Reference Material – In the Inductive Bible Study Method – Remember it is all about using the Bible as your source material. You can use a concordance to find the meaning of words, read about the history of a person, audience, historical references and research maps. When using the inductive study method it’s about finding your own application to the study you are doing and only afterwards when you have a good understanding of the content read commentaries and other resource material.

Inductive Bible Study Worksheets – here is free worksheets for you to use. You can print out as many as you need. You can use a notebook or even loose paper that you can put into a binder.

Stationery – To make things interesting, use color pens, pencils, markers, washi tape, cut outs, anything that pops out for you and makes you smile when journaling in your quiet time.

How to get started – Inductive Bible Study Method guideline

The Inductive Bible Study is a method that you can tweak and change according to your flow and the time you have available to do your quiet time.

  • A good way to start is to read the entire book from beginning to end and get a good understanding of the flow of the Word, who the author was, who he wrote it for, what the historical setting was. Start asking yourself questions and writing them down.
  • Use tools such as word studies, cross references, leave the commentaries for last.
  • Create a simple chart of the book’s structure. When you have a good outline of the book you can start with your observation of the scripture you have chosen to study.
  • Look for lists. The best way to discover lists in your scripture is to see how a keyword is described, note what is said about someone or look at instructions. Keywords can be covenant, death, life, sin, repent, love, law, grace, believe, faith, righteousness, holiness, Jesus first coming etc.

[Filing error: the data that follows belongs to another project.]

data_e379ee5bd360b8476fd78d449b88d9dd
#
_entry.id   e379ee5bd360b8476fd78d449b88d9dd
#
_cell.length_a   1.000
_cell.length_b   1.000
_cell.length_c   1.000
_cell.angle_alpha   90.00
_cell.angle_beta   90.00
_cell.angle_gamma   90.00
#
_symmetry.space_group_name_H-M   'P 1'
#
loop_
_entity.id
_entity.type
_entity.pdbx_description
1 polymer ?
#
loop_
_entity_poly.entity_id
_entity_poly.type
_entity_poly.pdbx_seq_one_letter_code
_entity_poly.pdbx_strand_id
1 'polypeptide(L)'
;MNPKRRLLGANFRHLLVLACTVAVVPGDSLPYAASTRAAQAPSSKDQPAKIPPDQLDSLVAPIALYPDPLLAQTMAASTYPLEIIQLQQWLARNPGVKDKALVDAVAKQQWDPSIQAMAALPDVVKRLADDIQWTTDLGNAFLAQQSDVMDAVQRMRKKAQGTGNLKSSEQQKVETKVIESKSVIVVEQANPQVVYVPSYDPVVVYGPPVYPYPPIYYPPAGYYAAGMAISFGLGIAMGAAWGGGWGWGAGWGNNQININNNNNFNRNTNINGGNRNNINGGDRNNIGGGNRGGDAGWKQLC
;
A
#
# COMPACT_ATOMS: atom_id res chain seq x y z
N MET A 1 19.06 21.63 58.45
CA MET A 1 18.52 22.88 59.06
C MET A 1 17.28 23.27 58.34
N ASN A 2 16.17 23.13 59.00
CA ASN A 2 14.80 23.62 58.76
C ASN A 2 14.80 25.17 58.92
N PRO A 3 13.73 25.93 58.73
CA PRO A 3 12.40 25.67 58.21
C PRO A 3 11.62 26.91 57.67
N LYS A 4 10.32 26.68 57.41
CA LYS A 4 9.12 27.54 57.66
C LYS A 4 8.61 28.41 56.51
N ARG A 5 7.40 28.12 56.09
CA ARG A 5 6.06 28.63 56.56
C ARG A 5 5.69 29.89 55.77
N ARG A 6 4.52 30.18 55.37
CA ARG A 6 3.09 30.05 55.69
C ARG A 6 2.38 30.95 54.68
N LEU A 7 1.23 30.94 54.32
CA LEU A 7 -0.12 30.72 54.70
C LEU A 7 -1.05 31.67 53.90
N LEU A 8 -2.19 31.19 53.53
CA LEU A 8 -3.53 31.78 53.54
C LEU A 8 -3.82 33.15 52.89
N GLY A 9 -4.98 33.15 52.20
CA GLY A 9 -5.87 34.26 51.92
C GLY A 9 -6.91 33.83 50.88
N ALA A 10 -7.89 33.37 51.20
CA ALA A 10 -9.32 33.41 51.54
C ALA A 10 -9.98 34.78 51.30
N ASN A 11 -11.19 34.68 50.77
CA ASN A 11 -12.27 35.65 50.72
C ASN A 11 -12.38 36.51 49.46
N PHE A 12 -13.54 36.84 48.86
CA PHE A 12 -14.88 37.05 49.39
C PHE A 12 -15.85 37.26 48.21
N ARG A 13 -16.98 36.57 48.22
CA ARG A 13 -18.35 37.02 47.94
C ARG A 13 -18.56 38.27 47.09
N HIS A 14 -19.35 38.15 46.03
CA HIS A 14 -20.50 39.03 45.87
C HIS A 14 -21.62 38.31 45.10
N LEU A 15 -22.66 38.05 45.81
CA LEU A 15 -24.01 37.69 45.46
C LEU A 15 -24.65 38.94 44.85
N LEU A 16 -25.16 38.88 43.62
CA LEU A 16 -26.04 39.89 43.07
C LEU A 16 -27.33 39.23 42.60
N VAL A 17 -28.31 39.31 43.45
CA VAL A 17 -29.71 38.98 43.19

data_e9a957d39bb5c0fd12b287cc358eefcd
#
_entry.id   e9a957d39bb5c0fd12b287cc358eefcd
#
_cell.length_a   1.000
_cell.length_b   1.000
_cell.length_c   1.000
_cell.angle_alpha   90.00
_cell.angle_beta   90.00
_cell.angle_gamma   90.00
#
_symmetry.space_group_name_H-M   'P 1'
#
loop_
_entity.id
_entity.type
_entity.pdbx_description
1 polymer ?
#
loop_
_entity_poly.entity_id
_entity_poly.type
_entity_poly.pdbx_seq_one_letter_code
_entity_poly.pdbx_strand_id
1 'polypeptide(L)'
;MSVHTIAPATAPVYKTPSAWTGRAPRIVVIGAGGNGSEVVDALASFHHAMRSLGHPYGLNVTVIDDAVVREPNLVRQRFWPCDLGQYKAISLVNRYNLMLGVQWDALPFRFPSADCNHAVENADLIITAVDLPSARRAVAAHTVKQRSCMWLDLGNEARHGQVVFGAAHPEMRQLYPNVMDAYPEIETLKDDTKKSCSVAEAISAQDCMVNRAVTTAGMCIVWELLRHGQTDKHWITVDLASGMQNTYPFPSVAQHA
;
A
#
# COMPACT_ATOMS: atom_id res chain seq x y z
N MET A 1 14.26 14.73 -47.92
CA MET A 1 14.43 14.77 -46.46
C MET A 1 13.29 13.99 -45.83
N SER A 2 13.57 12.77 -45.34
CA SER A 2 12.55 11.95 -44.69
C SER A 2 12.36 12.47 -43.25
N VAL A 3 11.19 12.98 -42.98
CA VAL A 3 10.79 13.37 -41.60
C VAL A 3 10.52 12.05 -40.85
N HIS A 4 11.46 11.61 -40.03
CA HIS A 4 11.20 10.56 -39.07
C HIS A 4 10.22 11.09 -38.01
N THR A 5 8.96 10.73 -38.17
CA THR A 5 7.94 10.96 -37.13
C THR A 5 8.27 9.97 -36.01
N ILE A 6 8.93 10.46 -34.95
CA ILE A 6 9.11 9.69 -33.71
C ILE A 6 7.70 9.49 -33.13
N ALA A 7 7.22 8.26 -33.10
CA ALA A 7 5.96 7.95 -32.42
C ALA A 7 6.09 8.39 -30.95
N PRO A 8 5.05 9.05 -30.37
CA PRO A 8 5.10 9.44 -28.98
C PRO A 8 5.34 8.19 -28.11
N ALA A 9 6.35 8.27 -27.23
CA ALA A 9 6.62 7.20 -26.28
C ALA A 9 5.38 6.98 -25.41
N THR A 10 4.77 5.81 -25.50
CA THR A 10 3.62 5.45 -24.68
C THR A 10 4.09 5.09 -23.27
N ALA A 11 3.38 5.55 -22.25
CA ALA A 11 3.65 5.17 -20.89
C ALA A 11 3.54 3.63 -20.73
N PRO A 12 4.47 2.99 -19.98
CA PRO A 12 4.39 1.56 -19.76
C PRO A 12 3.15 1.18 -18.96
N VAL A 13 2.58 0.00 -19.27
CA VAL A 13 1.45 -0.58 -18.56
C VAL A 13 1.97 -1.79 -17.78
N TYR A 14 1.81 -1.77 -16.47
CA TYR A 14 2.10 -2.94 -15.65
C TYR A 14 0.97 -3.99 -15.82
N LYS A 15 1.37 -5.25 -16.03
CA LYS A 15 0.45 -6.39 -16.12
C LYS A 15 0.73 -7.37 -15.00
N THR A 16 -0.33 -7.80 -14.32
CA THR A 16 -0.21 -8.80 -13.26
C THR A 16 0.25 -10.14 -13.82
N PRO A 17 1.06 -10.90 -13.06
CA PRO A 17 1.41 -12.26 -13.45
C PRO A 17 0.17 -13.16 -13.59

• Watch for contrasts and comparisons. When descriptive language is used this highlights significant truths. A contrast is a comparison of things that are different or opposite (dark/light). Contrast words are usually, but, however, yet, nevertheless, on the other hand, instead, whereas. A comparison points out to similarities and is usually indicated by words such as like, as, also, as it were, consider, more than, less than, best, worst most important, least, greatest, first last.
  • Investigate the historical background of the book.
  • Research when the book is written. A good indication is when referrals are made to feasts or months – write it down.
  • Mark your time words then, after this, until, then, immediately, the next day, finally, earlier, when, now, soon, as soon as.
  • Mark your keywords and phrases. A keyword is essential to your scripture study and when you remove the keyword it leaves the passage devoid of any meaning. Mark your keyword consistently the same throughout your study. This visual mark will help you identify certain key subjects quickly throughout your Bible.
  • Mark your warnings, beware, heed
  • Mark your instructions do, do not, shall, shall not.
  • Mark your transition words, therefore, now concerning, in conclusion, finally, but then, thus, so because, next
  • Develop your chapter themes. This will center on a main person, event, teaching or subject of that section of Scripture. Themes are often revealed when you highlight your keywords and phrases. Chapter divisions only came later after the Bible was originally written. If you have more than one theme in a chapter, write it down.